There will be a very relaxed posting schedule. Stuff will go up when it’s done. Ideally this will lead to more complete and more fully realized content being put on the site, even if it means there are fewer updates overall. I will make a concerted effort to do more small posts as well, though I can’t promise anything once the shitstorm that is Fall 2013 begins, but we’ll see.

Subject matter will continue to be eclectic. I will continue to talk about classical music and video games, but I also want to go into weightier issues on occasion. I took a hiatus from writing about politics and religion after I realized that all the stuff I had secretly or pseudonymously written when I was 14 was not just stupid but pernicious. Now I think I’ve gained a little perspective, at least enough to write stuff that will neither embarrass me nor land me on watch lists.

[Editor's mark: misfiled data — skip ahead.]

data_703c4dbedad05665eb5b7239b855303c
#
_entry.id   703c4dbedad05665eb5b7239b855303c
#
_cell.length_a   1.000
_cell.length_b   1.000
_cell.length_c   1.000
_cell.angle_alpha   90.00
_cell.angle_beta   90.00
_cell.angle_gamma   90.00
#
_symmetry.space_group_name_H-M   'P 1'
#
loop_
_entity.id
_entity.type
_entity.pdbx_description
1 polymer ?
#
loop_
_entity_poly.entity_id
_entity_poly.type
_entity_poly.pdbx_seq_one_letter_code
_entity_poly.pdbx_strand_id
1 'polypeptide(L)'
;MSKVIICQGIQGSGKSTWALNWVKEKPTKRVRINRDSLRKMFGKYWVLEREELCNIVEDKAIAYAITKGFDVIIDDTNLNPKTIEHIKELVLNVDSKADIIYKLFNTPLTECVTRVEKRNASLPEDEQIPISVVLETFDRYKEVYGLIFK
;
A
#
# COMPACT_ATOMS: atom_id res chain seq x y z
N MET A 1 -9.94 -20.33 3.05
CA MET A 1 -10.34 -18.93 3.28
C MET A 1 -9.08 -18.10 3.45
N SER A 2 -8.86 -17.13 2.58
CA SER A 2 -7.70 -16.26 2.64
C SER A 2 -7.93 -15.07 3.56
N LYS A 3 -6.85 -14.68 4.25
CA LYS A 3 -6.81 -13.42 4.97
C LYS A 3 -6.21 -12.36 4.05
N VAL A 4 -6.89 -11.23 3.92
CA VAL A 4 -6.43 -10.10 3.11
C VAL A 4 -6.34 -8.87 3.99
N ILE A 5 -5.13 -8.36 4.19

So farewell. It’s been fun and I have appreciated every comment and thumbs-up I’ve gotten over the years—even that one time I poked John Scalzi when I probably shouldn’t have. When the new site is up I will provide a link. Until then here’s some music:

Oleanna

Genre Theatre; Political
People David Mamet d.w.; William H. Macy; Debra Eisenstadt
/10 9

A professor (Macy) is accused of sexual harassment by a student (Eisenstadt) after an ambiguous incident in the professor’s office. Based on the play by David Mamet.